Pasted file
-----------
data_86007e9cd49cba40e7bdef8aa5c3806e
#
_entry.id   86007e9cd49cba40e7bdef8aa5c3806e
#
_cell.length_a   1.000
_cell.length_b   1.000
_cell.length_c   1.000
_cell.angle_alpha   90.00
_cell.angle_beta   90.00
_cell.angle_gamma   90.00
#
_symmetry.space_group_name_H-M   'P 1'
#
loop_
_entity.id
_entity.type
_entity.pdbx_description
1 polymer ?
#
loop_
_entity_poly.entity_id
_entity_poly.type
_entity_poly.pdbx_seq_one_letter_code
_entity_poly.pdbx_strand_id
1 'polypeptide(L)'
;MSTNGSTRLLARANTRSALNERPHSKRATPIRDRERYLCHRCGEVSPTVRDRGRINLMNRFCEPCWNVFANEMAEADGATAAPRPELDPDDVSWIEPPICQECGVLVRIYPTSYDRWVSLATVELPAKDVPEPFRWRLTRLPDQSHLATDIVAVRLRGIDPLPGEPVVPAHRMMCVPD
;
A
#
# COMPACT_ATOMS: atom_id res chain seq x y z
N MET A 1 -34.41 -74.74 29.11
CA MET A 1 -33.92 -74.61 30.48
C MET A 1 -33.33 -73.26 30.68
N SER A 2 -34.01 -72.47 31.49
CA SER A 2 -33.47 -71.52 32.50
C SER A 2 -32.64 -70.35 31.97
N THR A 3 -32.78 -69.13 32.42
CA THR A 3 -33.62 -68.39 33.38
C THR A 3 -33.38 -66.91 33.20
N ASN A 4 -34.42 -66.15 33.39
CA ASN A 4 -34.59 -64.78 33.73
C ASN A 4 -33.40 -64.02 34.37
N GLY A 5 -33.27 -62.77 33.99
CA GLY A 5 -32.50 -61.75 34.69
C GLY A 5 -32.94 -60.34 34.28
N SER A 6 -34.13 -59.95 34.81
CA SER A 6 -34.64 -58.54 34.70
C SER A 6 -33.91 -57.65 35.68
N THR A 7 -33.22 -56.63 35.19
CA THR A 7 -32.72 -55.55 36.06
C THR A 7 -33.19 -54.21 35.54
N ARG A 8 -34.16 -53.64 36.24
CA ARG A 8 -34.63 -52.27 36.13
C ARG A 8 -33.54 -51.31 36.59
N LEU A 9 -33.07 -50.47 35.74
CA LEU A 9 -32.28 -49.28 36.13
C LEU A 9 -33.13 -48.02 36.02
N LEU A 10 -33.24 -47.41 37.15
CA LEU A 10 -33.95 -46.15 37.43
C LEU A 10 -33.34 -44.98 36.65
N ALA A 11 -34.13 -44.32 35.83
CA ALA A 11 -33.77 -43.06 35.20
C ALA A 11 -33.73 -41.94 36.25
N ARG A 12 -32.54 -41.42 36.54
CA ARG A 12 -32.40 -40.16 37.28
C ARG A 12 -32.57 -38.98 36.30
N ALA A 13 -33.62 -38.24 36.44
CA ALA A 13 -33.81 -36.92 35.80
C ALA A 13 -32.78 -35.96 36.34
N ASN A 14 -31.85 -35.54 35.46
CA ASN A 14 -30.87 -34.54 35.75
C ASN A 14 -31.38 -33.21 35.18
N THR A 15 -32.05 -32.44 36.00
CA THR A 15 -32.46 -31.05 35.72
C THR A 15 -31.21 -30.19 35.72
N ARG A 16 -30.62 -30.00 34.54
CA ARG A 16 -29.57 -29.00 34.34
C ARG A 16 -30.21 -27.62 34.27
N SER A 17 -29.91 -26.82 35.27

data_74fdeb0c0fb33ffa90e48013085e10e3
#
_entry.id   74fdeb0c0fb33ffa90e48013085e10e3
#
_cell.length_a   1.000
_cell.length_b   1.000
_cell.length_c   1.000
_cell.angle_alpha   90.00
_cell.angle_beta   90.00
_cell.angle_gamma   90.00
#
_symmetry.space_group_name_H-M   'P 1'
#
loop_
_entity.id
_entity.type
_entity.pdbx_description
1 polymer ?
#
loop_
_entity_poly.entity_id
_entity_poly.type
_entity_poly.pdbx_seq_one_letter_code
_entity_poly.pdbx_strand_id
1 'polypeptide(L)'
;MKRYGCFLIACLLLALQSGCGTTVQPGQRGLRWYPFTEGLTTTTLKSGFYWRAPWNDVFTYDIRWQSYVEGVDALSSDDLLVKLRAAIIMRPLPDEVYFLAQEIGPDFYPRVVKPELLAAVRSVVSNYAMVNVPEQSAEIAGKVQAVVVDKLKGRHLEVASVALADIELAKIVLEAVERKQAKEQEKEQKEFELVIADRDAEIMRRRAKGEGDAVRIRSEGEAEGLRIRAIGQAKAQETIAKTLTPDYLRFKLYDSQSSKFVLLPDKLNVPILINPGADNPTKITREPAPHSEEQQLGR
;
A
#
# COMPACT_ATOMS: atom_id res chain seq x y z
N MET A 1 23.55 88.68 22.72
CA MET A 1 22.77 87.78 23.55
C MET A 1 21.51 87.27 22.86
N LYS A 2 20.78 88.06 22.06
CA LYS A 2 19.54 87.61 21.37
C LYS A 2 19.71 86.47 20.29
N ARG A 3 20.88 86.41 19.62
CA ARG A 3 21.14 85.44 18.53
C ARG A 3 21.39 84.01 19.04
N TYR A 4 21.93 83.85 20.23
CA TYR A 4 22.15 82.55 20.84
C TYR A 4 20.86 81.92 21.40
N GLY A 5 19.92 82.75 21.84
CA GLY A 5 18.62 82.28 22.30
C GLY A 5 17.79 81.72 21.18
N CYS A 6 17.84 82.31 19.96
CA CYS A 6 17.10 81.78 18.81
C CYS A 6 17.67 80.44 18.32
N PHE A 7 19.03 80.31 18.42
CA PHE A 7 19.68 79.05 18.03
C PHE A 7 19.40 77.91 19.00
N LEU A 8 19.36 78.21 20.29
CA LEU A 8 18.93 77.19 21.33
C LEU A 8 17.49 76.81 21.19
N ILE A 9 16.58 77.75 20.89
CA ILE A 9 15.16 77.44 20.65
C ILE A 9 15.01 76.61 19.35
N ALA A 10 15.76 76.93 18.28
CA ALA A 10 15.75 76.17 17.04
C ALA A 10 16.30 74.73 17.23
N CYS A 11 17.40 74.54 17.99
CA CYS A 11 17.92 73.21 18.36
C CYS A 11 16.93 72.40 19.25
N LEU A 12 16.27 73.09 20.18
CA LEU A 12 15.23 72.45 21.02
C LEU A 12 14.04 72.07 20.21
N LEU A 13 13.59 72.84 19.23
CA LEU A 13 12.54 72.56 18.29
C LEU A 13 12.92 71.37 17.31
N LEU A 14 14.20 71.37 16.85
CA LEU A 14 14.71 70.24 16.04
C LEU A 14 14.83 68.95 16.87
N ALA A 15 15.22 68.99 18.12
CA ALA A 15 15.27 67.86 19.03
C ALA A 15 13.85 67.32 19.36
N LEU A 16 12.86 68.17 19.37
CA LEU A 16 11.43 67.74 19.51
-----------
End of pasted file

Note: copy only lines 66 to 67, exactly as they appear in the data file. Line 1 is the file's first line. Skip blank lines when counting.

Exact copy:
C ARG A 12 -32.57 -38.98 36.30
N ALA A 13 -33.62 -38.24 36.44